Wednesday, December 1, 2010

WikiLeaks: the empowered find out what it's like when you're being watched

Cartoon by Brendan Weekers, www.lifeinbeta.nl
On 21 January 2009, US president Obama signed a directive to his department heads saying: "Starting today, every agency and department should know that this administration stands on the side not of those who seek to withhold information but those who seek to make it known." Not yet two years later he criticises WikiLeaks for publishing US diplomatic cables and his press officer calls it "a criminal act".

WikiLeaks shook the US diplomatic world. Over 250,000 cables from more than 250 US embassies around the world are now in the process of being published. And they reveal some pretty embarrassing stuff about US diplomats and government officials. Of course there is much legal sable rattling and WikiLeaks founder Julian Assange has an international arrest warrant made out in his name for the alleged rape of two women in Sweden. An allegation he denies, admitting having had unprotected sex with two women but in both cases of the consented variety.

Be that as it may: there is a lot of information out on the street that many high ranking officials would have preferred to keep behind closed doors. Again! These last few years there are many cases of high ranking officials getting a bit of an airing. The UK paper The Daily Telegraph exposed some pretty creative use of the rules for claiming expenses by members of the UK parliament in 2009. It led to resignations, disciplinary actions, a few criminal charges and reform proposals for the way UK parliament works. In short: it exposed a faulty system, shook things up a bit and supposedly it changed the way things work.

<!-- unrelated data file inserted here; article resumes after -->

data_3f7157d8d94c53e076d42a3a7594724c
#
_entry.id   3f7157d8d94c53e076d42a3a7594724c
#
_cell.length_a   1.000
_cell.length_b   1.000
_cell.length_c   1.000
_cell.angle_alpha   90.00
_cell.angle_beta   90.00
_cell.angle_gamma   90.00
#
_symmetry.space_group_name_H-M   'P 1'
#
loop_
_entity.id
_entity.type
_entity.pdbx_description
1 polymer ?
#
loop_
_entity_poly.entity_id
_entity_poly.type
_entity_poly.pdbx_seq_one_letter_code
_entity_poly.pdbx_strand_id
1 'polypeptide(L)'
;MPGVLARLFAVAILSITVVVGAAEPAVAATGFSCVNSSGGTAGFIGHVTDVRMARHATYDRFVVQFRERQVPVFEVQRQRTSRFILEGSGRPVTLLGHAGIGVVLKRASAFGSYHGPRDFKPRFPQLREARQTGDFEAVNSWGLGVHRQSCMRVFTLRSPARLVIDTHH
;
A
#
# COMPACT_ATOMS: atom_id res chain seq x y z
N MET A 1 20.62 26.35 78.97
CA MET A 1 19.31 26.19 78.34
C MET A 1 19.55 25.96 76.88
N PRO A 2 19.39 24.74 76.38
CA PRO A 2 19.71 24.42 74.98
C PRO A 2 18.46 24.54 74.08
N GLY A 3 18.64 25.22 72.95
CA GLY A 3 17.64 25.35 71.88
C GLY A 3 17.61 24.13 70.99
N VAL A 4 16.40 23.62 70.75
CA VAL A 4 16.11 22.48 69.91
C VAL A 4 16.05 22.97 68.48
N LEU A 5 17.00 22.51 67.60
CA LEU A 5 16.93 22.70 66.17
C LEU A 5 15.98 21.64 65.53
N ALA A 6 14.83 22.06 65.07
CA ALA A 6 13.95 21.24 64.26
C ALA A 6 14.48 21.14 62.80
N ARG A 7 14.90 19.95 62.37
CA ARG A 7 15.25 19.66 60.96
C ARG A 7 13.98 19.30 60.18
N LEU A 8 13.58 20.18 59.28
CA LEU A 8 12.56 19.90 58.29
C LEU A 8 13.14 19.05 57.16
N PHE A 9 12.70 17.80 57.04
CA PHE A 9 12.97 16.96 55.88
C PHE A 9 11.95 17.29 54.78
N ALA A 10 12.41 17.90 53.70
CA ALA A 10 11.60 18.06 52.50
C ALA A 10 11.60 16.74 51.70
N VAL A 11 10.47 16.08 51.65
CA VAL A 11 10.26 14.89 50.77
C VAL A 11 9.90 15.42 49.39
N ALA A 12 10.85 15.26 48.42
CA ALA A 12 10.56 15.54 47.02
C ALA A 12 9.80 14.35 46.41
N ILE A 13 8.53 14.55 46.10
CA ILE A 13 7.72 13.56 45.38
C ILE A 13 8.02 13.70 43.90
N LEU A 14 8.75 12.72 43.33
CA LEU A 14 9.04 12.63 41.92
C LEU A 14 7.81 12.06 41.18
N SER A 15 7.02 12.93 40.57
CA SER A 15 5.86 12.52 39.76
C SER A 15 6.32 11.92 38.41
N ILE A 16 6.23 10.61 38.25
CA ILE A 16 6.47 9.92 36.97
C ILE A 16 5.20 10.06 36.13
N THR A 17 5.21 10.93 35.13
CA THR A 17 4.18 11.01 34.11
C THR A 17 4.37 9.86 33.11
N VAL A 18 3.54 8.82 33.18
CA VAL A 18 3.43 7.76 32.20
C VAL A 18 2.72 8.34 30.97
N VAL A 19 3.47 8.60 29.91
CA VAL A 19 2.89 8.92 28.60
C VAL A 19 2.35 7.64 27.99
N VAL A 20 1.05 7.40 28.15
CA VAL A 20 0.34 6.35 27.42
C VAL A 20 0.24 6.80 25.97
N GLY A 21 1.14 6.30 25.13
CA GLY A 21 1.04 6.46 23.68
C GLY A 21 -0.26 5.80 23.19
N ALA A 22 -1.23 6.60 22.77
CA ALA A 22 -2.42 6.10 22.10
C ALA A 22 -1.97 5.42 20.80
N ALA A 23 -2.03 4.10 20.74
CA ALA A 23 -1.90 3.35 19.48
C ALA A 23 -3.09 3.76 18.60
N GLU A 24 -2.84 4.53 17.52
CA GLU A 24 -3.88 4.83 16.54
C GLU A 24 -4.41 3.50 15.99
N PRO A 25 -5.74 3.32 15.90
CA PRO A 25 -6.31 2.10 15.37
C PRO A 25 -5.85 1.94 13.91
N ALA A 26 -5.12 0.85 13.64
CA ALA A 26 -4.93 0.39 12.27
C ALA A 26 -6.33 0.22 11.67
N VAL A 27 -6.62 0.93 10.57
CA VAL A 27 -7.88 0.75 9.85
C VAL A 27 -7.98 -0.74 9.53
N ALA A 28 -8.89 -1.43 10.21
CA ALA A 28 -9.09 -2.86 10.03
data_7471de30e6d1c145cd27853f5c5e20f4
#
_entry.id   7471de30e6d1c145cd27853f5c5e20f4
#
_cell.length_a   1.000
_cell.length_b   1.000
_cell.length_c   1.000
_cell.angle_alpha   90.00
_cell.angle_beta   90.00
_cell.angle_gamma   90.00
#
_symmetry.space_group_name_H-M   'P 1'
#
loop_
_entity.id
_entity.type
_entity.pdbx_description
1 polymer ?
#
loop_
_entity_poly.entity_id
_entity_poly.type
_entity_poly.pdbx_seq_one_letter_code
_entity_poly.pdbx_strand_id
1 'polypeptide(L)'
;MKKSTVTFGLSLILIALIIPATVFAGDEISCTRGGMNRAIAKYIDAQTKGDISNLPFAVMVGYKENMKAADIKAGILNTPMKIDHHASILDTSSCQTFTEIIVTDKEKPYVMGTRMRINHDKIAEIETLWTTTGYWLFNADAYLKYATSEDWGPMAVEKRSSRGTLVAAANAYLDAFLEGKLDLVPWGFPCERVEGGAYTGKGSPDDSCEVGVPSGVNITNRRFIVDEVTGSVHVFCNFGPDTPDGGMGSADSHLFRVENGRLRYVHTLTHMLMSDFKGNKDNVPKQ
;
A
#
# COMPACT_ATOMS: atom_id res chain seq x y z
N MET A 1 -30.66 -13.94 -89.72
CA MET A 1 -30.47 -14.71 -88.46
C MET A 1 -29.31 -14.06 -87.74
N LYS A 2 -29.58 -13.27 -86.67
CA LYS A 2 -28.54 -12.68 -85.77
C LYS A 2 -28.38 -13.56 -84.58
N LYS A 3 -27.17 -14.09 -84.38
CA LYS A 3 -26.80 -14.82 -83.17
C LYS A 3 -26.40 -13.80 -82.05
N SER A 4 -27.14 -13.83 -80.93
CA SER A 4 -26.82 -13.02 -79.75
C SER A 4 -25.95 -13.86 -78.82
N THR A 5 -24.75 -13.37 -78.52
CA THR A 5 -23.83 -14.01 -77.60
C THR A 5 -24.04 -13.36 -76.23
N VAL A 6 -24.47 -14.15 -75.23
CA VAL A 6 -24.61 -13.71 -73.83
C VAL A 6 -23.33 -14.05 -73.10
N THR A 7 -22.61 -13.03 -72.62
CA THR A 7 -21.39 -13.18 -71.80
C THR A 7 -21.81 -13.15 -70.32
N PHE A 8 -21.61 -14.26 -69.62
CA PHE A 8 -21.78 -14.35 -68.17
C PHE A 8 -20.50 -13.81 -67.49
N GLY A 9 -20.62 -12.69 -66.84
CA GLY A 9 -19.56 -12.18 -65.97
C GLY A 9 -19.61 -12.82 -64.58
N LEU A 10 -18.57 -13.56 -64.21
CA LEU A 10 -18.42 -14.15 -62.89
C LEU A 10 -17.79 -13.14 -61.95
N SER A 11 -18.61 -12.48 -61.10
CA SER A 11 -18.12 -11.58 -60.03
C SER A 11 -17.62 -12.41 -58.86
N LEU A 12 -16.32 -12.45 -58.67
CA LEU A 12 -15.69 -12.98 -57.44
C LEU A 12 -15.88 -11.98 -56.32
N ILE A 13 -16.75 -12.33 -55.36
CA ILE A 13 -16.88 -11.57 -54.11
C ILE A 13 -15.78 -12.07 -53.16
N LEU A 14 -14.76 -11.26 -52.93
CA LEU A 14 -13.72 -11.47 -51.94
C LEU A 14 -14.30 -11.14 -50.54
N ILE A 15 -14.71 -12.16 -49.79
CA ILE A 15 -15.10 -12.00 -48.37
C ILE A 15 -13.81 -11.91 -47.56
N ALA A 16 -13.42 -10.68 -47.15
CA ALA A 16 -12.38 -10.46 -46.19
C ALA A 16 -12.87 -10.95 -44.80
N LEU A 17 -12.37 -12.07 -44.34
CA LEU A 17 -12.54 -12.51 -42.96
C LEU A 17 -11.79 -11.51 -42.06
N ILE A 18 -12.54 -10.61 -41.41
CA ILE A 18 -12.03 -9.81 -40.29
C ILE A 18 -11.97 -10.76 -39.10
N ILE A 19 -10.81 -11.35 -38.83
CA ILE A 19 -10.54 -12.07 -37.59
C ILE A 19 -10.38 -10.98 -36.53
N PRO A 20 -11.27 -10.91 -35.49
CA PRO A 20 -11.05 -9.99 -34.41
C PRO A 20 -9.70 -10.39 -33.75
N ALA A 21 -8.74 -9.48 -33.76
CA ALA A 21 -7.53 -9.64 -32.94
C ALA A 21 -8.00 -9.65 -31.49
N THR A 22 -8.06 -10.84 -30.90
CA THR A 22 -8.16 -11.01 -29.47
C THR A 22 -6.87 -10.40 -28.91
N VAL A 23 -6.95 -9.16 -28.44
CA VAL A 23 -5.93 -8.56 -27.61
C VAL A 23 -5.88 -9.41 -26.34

Leaks like this do force governments that purport to stand for freedom and democracy to be rather careful in actually acting the way they profess to act. The modern information highway makes back room shenanigans a lot harder to keep in the back room. Whether you agree with WikiLeaks facilitating the publishing of sensitive information or not, the fact remains: diplomats and those in power need to realise that we humble citizens are watching them just as much as they are watching us. I can not deny that there is a certain satisfaction in that. It seems that the era of governing bodies that rely on the ignorance of the populace and the confidentiality of its elite is gone. In that respect Obama had a point, because standing on the side of those that withhold information means standing on the side of those that are inevitably found out. Pity he did not remember his own directive in the WikiLeaks case.

1 comment:

  1. Awesome article. We are watching!

    ReplyDelete